What Is Cumulative Return?
A cumulative return on an investment is the aggregate amount that the investment has gained or lost over time, independent of the amount of time involved. The cumulative return is expressed as a percentage, and it is the raw mathematical return of the following calculation:
Original Price of Security(Current Price of Security)−(Original Price of Security)
- The cumulative return is the total change in the investment price over a set time—an aggregate return, not an annualized one.
- Reinvesting the dividends or capital gains of an investment impacts its cumulative return.
- Cumulative return figures for ETFs and mutual funds typically omit the impact of annual expense ratios and other fees on the fund's performance.
- Taxes can also substantially reduce the cumulative returns for most investments unless they are held in tax-advantaged accounts.
Understanding Cumulative Return
The cumulative return of an asset that does not have interest or dividends is easily calculated by figuring out the amount of profit or loss over the original price. That can work well with assets like precious metals and growth stocks that do not issue dividends. In these cases, one can use the raw closing price to calculate the cumulative return.
On the other hand, the adjusted closing price provides a simple way to calculate the cumulative return of all assets. That includes assets like interest-bearing bonds and dividend-paying stocks. The adjusted closing price incorporates the impact of interest, dividends, stock splits, and other changes on the asset price. So, it is possible to obtain the cumulative return by using the first adjusted closing price as the original price of the security.
The cumulative return usually grows over time, so it tends to make older stocks and funds look impressive. It follows that the cumulative return is not a good way to compare investments unless they launched at the same time.
Mutual Funds and ETFs
A common way to present mutual fund or exchange traded fund (ETF) performance over time is to show the cumulative return with a visual, such as a mountain graph. Investors should check to confirm whether interest or dividends are included in the cumulative return. The marketing materials or information accompanying an illustration typically provide this information. Such payouts might be counted as reinvested or simply added as raw dollars when calculating the cumulative return.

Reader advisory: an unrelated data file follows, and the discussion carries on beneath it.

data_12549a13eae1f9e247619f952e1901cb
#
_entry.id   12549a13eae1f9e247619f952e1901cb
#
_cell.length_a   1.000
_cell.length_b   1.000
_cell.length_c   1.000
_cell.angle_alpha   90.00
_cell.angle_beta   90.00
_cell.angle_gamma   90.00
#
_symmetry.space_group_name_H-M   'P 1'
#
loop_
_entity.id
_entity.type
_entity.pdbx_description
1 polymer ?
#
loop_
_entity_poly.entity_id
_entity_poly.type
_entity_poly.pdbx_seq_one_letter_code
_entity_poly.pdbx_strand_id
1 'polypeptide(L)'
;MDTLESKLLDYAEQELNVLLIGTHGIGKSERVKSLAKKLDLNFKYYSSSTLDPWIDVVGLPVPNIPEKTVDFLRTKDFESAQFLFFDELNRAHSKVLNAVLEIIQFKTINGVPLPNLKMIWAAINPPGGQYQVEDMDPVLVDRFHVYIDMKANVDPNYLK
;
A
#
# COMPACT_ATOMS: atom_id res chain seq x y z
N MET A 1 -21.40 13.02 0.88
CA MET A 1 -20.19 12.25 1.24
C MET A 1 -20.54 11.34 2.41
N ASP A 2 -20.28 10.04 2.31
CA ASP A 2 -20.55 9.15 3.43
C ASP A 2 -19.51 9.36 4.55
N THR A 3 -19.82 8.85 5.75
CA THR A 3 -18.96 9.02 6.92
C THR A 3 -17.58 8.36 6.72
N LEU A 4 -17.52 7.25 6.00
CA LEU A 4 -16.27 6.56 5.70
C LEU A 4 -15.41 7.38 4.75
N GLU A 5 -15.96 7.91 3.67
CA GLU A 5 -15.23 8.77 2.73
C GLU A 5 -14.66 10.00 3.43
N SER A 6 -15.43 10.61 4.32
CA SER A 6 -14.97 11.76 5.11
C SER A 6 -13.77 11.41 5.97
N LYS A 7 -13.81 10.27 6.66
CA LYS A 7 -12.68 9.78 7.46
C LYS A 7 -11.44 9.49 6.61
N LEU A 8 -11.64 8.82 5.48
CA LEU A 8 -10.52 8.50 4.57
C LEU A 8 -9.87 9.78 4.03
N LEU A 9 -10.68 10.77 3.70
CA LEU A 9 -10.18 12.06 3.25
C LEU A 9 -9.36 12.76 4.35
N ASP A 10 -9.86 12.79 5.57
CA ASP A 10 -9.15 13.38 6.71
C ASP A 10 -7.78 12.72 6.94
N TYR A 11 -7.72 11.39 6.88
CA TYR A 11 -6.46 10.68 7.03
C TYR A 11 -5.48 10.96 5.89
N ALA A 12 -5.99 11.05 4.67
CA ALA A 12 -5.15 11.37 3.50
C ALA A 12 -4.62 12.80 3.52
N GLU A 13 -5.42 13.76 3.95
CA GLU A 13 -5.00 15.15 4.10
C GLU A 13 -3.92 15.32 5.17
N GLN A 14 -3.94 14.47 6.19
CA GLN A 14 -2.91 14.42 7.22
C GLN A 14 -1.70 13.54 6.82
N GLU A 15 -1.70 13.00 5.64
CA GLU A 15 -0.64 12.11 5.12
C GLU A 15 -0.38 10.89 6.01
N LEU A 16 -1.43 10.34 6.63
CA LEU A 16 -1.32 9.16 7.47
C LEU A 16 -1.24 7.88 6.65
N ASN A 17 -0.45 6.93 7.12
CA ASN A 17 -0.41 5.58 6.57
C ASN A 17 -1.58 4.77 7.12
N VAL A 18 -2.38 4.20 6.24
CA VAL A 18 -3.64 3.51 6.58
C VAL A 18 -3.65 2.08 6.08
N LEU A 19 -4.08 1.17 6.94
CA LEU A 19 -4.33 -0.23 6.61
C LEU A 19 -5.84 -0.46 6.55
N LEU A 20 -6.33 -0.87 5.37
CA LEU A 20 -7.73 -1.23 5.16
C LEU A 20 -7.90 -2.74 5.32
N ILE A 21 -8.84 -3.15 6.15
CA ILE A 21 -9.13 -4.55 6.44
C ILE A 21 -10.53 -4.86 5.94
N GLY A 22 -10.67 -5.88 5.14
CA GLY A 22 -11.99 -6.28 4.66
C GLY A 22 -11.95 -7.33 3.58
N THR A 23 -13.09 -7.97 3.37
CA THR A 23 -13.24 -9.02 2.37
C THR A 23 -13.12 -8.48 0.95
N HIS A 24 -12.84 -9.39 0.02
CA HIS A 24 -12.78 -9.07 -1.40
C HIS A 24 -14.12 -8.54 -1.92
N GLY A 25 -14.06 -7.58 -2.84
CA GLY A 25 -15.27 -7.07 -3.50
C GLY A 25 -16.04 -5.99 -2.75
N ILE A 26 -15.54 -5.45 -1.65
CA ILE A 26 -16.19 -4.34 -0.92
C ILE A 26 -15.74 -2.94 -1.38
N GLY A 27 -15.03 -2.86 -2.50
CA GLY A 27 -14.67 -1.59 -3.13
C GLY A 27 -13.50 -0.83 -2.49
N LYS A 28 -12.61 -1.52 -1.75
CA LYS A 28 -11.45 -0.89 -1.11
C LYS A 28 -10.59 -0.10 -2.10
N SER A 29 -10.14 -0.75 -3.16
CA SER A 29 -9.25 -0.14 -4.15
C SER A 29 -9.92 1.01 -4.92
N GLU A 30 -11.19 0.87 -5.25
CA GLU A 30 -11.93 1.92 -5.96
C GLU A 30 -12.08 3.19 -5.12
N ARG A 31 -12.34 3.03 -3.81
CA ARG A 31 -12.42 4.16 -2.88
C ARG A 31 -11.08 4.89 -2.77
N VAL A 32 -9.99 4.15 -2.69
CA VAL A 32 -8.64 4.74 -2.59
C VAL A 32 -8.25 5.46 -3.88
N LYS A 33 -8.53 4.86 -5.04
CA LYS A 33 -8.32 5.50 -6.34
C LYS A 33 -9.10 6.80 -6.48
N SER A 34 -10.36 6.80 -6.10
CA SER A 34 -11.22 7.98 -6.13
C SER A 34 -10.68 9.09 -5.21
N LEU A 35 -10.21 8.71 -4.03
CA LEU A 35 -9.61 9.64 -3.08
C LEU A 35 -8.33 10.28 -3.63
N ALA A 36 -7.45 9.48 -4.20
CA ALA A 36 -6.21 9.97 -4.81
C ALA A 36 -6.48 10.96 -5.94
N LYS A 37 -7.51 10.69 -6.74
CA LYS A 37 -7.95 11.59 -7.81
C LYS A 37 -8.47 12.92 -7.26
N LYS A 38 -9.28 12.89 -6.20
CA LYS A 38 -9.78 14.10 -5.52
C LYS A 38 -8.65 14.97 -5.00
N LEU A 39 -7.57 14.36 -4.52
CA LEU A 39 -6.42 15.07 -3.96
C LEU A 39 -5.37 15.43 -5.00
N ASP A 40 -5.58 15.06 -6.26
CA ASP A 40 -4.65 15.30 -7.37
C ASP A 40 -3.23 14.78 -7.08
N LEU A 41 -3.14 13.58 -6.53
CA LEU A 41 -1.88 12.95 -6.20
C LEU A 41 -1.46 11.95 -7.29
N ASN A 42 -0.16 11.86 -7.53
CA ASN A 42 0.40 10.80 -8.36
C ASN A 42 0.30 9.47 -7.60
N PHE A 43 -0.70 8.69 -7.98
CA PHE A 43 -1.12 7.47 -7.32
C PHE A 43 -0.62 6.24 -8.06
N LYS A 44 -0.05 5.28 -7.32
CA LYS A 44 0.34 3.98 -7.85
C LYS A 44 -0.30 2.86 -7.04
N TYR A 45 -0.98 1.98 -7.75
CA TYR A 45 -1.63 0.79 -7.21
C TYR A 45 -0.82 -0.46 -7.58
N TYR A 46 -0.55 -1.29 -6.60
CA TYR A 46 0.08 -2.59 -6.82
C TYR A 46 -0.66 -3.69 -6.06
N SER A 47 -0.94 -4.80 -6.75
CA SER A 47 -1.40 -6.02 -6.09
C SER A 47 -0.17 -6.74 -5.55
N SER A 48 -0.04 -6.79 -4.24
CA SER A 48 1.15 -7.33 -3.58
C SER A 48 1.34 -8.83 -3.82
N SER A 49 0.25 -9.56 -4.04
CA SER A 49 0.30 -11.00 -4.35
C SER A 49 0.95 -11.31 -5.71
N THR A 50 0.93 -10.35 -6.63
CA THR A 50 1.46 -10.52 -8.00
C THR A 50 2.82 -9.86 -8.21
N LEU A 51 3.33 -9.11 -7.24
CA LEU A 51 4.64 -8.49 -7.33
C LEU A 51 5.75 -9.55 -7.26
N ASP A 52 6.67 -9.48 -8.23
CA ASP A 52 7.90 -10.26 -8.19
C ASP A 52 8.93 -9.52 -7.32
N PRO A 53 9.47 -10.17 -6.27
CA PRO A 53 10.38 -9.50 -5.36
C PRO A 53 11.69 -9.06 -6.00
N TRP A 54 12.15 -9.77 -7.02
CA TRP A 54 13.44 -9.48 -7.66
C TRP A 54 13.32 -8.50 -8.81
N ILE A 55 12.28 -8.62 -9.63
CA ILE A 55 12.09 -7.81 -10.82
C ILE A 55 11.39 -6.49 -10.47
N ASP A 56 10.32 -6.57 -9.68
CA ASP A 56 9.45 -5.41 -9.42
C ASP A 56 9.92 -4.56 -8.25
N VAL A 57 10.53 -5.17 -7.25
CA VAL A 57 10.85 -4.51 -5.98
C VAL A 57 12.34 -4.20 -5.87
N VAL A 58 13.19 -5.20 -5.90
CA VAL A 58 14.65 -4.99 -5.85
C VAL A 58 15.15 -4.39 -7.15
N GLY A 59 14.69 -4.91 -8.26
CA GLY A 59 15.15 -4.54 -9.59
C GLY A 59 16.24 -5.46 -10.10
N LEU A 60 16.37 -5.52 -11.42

One notable difference between mutual funds and stocks is mutual funds sometimes distribute capital gains to the fund holders. This distribution usually comes at the end of a calendar year. It consists of the profits the portfolio managers made when closing out holdings. Mutual fund owners can reinvest those capital gains, which can make calculating the cumulative return more difficult.
Many advertisements use the cumulative return to make investments look impressive. While these results are often basically accurate, they can be exaggerated or distorted to encourage greed or fear. For example, someone might sight Amazon's cumulative return of over 100,000% between its initial public offering (IPO) in 1997 and 2020. However, many other technology-related companies had IPOs in the late 1990s, and most of them never came close to Amazon's returns. Furthermore, investors would have had to continue holding the stock through a bear market that reduced its value by over 90% during 2000 and 2001.
Precious metals are another area where investors need to look carefully at advertisements using total returns. Crucially, ads for bullion are not governed by the same regulations as mutual funds and ETFs. Furthermore, these cumulative returns typically do not subtract storage costs or insurance fees, which are services that many investors demand. While precious metals ETF fees are generally lower, they also need to be deducted from returns for the commodity to obtain the cumulative return that investors actually received.
Taxes can also substantially reduce the cumulative returns for most investments unless they are held in tax-advantaged accounts. Taxes are a particular issue for bonds because of their relatively low returns and the unfavorable tax treatment of interest payments. However, municipal bonds are often tax-exempt, so cumulative return figures require less adjustment.
Long-term stock investments enjoy the advantage of paying a relatively low capital gains tax, which is also usually easy to subtract from cumulative returns. The tax treatment of dividends is a much more complicated subject. However, it can also influence cumulative returns when funds reinvest dividends.
Along with the cumulative return, an ETF or other fund usually indicates its compound return. Unlike the cumulative return, the compound return figure is annualized. Cumulative returns may seem more impressive than the annualized rate of return, which is usually smaller. However, they typically omit the effect of the annual expenses on the returns an investor will receive. Annual charges an investor can expect include fund expense ratios, interest rates on loans, and management fees. When worked out on a cumulative basis, these fees can substantially eat into cumulative return numbers.
Example of Cumulative Return
For example, suppose investing $10,000 in XYZ Widgets Company's stock for a 10-year period results in $48,000. With no taxes and no dividends reinvested, that is a cumulative return of 380%.